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Vicar fury over council refusal to spend a penny on public loo

PUBLISHED: 20:06 23 October 2008 | UPDATED: 13:43 05 October 2010

A VICAR is fed up with Town Hall bureaucrats who have done nothing to prevent drug users, tramps and yobs using his churchyard in London's East End as a disgusting public toilet. He has called on Tower Hamlets council to get its act together

By Ted Jeory

A VICAR is fed up with Town Hall bureaucrats who have done nothing to prevent drug users, tramps and other yobs using his churchyard as a disgusting public toilet.

The Rev Alan Green has called on Tower Hamlets council to get its act together and re-open the old public loo outside St John on Bethnal Green church in Cambridge Heath Road.

He said ever since the council closed the block 10 years ago, church cleaners have been forced to clear up urine, excrement and syringes on "an almost daily basis".

He now fears that instead of re-opening the toilet, council chiefs are now preparing to bulldoze it.

However, Tower Hamlets council said tonight that people would still be urinating in the churchyard even if the nearby toilet block was open.

The vicar's comments also came as a Parliamentary select committee said today that local councils should be forced to halt the decline of public loos and stop using disability laws as an excuse for tearing them down.

The problem is particularly acute in Bethnal Green.

Despite the area around St John's being home to two small parks-Museum Gardens and Bethnal Green Gardens, which also has sports facilities-the council does not have a single public lavatory in sight.

Because it is also opposite Bethnal Green Tube station, the churchyard is also used by late night revellers relieving themselves on their way home.

Fr Green has been trying to press the issue for 10 years. During that time he has grown increasingly frustrated by council bureaucrats shifting responsibility from one department to another and issuing a string of unfulfilled promises to act.

Almost comically, one council scheme to hide the loo block by surrounding it with a mural failed because the project ran out of cash before a fourth side could be built.

"The screens merely served to provide very private space for drug dealers to get on with their business," said Fr Green.

Only one council manager, its former environment chief Graeme Peacock, had taken a keen interest in the problem in that time, the rector added, but when he left a couple of years ago, "no one knew anything about this".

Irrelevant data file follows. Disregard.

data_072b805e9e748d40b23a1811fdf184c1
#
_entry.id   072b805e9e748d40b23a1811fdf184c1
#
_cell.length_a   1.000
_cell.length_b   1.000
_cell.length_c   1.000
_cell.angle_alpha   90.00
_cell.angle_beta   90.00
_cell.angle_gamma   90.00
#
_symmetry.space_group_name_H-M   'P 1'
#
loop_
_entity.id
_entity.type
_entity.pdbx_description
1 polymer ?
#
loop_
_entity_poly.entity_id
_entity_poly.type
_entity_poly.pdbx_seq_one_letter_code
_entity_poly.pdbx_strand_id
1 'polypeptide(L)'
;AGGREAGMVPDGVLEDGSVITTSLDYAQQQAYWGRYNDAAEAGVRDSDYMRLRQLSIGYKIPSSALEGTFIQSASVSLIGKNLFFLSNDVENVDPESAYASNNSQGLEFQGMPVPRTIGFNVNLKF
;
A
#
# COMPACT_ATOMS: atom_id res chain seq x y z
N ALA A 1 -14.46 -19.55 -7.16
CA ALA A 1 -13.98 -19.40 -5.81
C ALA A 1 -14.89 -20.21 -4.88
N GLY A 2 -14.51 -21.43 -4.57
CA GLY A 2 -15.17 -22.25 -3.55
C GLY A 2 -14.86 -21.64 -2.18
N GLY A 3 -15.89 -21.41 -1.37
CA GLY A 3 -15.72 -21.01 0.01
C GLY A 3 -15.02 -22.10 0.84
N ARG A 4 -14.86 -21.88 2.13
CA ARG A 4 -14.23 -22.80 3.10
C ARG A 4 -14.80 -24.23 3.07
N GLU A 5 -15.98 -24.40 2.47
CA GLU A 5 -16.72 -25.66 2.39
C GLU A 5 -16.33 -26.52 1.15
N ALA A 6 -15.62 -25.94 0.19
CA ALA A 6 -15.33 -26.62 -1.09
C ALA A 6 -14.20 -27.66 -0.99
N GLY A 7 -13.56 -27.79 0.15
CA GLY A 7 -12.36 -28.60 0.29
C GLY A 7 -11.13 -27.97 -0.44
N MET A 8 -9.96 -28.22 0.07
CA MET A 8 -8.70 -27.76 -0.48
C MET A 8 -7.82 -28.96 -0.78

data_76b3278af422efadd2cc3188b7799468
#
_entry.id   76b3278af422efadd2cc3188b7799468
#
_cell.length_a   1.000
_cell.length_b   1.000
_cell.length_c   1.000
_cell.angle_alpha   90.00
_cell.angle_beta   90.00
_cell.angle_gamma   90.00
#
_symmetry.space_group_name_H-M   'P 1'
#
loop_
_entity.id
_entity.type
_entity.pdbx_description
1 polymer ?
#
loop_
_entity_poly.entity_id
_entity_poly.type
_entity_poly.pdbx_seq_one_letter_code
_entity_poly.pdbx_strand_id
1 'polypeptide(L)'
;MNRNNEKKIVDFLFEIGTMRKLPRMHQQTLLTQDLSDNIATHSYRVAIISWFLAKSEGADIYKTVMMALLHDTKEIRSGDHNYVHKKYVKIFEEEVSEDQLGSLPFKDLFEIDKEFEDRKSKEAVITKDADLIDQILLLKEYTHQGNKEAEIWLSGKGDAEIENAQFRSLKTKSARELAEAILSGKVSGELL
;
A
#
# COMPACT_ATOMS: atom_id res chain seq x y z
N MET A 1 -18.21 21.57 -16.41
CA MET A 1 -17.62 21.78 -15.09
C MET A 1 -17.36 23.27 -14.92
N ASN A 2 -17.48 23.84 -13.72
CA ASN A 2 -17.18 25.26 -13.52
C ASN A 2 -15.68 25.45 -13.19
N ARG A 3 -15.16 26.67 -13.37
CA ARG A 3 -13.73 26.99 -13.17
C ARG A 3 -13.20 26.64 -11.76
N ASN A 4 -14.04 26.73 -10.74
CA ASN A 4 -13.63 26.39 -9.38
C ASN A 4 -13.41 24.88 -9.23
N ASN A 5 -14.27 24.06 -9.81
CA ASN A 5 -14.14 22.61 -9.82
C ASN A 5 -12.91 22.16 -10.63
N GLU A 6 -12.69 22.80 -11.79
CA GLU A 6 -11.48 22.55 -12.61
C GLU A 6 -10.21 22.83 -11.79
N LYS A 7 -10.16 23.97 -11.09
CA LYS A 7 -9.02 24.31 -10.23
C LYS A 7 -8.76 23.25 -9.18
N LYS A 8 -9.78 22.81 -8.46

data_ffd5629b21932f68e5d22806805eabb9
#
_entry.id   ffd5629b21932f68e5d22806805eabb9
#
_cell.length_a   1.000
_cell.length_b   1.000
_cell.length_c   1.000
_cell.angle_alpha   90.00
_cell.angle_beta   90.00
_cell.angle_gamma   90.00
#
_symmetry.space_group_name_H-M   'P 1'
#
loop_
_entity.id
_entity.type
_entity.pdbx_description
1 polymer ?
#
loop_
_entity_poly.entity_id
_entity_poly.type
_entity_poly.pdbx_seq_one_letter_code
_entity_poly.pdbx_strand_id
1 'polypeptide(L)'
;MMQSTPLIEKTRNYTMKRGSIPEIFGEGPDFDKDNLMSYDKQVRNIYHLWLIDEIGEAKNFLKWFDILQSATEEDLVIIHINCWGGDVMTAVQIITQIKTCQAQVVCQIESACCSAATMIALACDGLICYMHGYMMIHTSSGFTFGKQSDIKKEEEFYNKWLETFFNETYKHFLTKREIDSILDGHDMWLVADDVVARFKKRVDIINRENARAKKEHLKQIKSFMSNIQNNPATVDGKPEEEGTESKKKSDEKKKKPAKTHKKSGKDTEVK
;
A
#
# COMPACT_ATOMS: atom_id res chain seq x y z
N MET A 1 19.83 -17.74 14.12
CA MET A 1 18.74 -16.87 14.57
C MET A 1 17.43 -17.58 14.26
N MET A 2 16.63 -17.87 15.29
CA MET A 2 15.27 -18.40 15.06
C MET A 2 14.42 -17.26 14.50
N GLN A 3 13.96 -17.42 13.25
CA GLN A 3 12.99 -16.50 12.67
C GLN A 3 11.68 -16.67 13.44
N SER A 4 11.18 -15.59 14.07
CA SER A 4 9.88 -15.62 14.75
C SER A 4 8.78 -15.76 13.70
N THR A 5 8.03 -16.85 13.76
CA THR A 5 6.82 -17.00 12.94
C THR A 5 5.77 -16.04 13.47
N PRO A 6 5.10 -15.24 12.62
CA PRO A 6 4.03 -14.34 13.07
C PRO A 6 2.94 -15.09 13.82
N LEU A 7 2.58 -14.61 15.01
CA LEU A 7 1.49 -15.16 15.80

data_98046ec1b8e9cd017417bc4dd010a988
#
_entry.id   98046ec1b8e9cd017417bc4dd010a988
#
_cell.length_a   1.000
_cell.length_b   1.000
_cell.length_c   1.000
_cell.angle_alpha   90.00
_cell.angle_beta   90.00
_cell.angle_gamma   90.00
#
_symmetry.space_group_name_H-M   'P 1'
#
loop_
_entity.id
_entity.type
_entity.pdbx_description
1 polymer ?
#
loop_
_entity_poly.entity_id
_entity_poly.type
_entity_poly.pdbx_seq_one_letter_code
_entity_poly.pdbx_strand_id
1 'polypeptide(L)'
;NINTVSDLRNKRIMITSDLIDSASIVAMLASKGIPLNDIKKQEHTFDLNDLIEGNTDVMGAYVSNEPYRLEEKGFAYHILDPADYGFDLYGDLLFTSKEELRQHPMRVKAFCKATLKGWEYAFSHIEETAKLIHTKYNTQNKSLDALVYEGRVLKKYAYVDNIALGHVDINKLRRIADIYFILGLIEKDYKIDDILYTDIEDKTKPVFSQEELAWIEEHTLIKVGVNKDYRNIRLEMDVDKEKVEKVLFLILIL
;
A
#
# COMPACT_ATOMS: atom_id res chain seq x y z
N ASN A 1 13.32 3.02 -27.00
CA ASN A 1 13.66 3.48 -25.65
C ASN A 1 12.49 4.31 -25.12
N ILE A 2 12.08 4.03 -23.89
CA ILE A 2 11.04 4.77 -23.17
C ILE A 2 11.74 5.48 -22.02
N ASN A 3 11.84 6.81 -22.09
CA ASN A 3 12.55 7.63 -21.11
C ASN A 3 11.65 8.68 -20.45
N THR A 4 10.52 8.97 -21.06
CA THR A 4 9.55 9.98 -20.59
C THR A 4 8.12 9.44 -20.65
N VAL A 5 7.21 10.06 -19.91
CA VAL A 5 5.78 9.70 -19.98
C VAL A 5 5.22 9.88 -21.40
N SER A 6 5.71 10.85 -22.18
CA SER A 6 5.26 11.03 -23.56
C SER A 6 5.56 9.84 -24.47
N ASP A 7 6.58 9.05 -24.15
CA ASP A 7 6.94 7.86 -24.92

Fr Green now fears the Town Hall is preparing to bulldoze the block completely and replace it with an unpopular automatic coin-operated loo instead-one that street drinkers would not pay to use.

He said: "To have Museum Gardens, Bethnal Green Gardens, with is sports facilities, the Tube station and all the bus stops without any toilet provision is ridiculous.

"The result is that the area around the church, especially the entrances to the hall and crypt, has become the public toilet.

"It is not only street drinkers, and those on their way home after a boozy night that need to relieve themselves, but a good cross section of the general populace who use this area."

But Tower Hamlets council said a re-opened loo block would change nothing.

A spokesman said: "Although the toilet near the church has been closed for a number of years we don't feel that this is the cause of any recent anti-social behaviour in the area."

He added that they were "looking at options for the derelict toilet", but "unfortunately, there are a number of challenges that all local authorities face".

In the meantime, the council has told clergymen who to report their concerns to.

The row came as MPs on the Communities and Local Government Select Committee said "too many" councils failed to take an interest in public loos.

"We recommend that the Government imposes a duty on each local authority to develop a strategy on the provision of public toilets in their areas, which should include consultation with the local community and which should be reviewed annually," their report concluded.

The MPs added that no toilet should be closed "unless there was a strong case for it and after extensive consultation".

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